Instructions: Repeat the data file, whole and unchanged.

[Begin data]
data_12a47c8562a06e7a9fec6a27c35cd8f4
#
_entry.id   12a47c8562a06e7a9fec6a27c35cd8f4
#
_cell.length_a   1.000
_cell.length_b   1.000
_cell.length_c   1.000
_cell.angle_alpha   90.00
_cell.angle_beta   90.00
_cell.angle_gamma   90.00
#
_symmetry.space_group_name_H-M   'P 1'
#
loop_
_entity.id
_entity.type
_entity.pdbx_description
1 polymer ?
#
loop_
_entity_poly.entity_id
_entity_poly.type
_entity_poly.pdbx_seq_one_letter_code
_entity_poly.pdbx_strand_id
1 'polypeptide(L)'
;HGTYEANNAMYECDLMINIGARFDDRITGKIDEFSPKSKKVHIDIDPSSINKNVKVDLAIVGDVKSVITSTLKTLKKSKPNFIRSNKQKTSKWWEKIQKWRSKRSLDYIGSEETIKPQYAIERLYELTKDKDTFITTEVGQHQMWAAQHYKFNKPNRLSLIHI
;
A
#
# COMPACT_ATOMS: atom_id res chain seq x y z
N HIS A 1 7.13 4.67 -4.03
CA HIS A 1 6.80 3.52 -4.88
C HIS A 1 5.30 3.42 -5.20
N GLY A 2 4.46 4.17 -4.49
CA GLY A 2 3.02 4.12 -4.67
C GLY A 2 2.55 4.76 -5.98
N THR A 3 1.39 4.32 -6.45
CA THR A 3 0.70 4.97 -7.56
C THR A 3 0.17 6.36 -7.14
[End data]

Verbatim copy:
data_12a47c8562a06e7a9fec6a27c35cd8f4
#
_entry.id   12a47c8562a06e7a9fec6a27c35cd8f4
#
_cell.length_a   1.000
_cell.length_b   1.000
_cell.length_c   1.000
_cell.angle_alpha   90.00
_cell.angle_beta   90.00
_cell.angle_gamma   90.00
#
_symmetry.space_group_name_H-M   'P 1'
#
loop_
_entity.id
_entity.type
_entity.pdbx_description
1 polymer ?
#
loop_
_entity_poly.entity_id
_entity_poly.type
_entity_poly.pdbx_seq_one_letter_code
_entity_poly.pdbx_strand_id
1 'polypeptide(L)'
;HGTYEANNAMYECDLMINIGARFDDRITGKIDEFSPKSKKVHIDIDPSSINKNVKVDLAIVGDVKSVITSTLKTLKKSKPNFIRSNKQKTSKWWEKIQKWRSKRSLDYIGSEETIKPQYAIERLYELTKDKDTFITTEVGQHQMWAAQHYKFNKPNRLSLIHI
;
A
#
# COMPACT_ATOMS: atom_id res chain seq x y z
N HIS A 1 7.13 4.67 -4.03
CA HIS A 1 6.80 3.52 -4.88
C HIS A 1 5.30 3.42 -5.20
N GLY A 2 4.46 4.17 -4.49
CA GLY A 2 3.02 4.12 -4.67
C GLY A 2 2.55 4.76 -5.98
N THR A 3 1.39 4.32 -6.45
CA THR A 3 0.70 4.97 -7.56
C THR A 3 0.17 6.36 -7.14